The Texas Legislature’s serious consideration of a law mandating take-back and recycling for all household batteries sends a signal to other states considering the same, an advocate for the bill says.
“If conservative Republicans in Texas are advocating for battery recycling, legislatures all across the country have the green light to do this,” Robin Schneider, executive director of the Texas Campaign for the Environment, told E-Scrap News. “Even if the legislation doesn’t pass the first time around, it provides impetus and some leverage for other legislatures to also get on board with this issue.”
HB 3153 would require the battery industry create a free statewide takeback and recycling program for single-use and rechargeable batteries. Battery makers that refuse to participate would be prohibited from selling batteries in the state.
Manufacturers — or stewardship organizations working on their behalf — would submit plans to the Texas Commission on Environmental Quality, which would approve or require plan modifications. The plans would include participating manufacturers, collection locations, goals, plans for recycling and public outreach activities.
At a May 5 hearing, the House of Representatives Committee on Environmental Regulation decided to hold off approving the bill. The decision came after the author, Rep. Rodney Anderson, a Republican representing Irving/Grand Prairie, asked that it be studied in more depth because only one other state, Vermont, has established a similar program.
Some think the bill goes too far, while others think it fails to go far enough, Anderson told the committee.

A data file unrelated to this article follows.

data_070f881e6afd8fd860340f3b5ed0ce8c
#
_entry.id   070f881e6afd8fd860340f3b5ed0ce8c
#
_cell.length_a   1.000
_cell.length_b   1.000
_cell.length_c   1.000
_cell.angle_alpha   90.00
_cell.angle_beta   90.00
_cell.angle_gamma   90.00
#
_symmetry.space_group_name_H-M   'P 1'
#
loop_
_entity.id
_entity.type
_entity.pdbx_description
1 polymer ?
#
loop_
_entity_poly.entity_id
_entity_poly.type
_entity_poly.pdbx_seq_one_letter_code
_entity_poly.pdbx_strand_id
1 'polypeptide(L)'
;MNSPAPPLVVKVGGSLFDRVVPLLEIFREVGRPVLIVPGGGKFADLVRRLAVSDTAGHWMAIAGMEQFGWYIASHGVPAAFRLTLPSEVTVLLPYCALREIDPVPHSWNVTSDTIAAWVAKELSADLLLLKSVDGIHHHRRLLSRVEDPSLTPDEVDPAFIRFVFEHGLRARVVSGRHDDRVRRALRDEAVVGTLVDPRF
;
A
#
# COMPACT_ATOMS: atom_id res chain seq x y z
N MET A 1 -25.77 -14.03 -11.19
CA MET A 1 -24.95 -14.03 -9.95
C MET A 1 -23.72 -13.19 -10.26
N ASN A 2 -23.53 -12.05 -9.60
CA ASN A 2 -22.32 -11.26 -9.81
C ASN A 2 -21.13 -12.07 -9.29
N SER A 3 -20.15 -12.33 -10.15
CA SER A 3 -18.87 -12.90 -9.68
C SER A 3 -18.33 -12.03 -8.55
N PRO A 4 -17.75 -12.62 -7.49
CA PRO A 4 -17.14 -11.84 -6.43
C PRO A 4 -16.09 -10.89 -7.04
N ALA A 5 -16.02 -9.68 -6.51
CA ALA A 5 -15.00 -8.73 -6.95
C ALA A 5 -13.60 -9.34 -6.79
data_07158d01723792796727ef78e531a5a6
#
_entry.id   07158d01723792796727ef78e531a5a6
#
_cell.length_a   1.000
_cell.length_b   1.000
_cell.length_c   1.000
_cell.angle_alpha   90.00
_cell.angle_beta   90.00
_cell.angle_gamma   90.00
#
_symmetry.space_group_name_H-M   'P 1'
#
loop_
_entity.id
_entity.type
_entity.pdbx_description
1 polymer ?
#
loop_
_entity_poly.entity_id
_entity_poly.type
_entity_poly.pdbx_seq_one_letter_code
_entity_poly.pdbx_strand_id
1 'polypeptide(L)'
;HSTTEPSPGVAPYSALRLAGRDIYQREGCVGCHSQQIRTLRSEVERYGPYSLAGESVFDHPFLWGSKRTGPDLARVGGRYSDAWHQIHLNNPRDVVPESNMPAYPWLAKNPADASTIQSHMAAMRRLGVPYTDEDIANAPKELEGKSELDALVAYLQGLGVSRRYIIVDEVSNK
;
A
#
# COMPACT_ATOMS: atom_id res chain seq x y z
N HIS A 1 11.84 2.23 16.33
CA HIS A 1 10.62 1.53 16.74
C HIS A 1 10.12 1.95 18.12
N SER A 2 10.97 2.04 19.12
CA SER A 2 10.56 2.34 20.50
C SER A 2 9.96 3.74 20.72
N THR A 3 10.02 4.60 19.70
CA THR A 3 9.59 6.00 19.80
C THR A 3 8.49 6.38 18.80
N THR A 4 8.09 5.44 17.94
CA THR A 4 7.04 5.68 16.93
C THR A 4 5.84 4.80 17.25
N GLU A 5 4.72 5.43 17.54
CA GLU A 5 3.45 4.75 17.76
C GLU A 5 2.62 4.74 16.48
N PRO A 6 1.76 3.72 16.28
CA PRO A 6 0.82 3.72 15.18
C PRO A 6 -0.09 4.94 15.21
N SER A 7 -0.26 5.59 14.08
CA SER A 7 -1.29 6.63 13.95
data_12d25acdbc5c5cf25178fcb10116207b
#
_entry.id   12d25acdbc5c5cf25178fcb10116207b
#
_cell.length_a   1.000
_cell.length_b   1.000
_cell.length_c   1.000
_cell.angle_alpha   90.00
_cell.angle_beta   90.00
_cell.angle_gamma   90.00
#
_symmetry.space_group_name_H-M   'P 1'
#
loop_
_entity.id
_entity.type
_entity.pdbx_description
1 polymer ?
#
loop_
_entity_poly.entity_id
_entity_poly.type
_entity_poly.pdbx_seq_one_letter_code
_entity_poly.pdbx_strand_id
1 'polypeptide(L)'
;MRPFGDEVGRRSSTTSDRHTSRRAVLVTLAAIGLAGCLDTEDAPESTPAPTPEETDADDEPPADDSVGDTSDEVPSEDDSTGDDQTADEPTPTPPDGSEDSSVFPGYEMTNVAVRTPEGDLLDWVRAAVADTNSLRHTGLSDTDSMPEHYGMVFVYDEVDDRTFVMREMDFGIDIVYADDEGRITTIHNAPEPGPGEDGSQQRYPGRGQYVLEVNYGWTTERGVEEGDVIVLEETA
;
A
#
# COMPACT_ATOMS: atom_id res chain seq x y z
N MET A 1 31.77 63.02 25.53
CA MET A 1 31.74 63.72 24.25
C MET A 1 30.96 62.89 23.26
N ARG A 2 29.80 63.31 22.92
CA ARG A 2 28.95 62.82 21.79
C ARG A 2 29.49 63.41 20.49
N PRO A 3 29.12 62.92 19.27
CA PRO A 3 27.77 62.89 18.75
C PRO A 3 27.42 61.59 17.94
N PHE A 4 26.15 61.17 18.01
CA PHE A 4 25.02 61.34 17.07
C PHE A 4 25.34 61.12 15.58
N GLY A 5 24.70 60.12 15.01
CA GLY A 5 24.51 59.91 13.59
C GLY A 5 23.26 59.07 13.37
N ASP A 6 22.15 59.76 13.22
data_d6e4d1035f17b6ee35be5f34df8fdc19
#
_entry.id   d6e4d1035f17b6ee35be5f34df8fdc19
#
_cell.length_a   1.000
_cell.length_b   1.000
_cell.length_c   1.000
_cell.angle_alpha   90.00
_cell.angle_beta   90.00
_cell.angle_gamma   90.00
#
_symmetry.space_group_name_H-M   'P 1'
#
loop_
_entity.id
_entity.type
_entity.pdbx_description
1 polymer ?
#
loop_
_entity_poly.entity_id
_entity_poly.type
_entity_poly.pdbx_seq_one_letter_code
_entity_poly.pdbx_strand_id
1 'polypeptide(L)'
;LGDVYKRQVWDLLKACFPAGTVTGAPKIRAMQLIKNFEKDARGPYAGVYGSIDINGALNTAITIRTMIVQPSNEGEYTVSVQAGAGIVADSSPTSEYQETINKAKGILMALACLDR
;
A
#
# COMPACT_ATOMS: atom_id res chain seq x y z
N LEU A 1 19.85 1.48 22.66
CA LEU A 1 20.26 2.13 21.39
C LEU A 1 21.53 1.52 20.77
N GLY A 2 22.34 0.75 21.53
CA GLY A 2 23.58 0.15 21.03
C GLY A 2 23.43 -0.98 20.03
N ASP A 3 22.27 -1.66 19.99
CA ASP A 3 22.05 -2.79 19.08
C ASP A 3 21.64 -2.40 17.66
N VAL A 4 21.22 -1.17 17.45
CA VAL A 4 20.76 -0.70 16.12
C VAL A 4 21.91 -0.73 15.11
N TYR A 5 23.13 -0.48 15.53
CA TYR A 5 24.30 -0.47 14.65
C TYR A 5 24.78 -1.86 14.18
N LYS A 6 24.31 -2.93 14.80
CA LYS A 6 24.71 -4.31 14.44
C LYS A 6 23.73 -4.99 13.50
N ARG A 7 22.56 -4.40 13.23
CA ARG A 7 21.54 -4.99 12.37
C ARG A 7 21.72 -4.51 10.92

“It’s really trying to create a framework for an agreed-upon bill between industry, between the battery manufacturers,” Anderson said.
If it isn’t considered this year, the bill could be approved during the next legislative session, which would take place in 2017.
Schneider said the bill would be the first in the country to cover both single-use and rechargeable batteries.
Industry-funded nonprofit organization Call2Recycle organizes the nationwide collection and recycling of rechargeable batteries. Call2Recycle CEO and President Carl Smith testified at the hearing in favor of mandatory participation, noting that his organization pays to collect and recycle a substantial number of batteries from nonparticipating manufacturers.
In 2007, a GOP representative in the Texas House of Representatives carried a bill to establish extended-producer responsibility for computers, and another Republican authored a similar bill for televisions in 2011. Both were signed into law by then-Gov. Rick Perry.
“What we continue to show in Texas is that producer takeback recycling is not a partisan issue and there’s strong support from conservative Republicans for this policy,” Schneider said.
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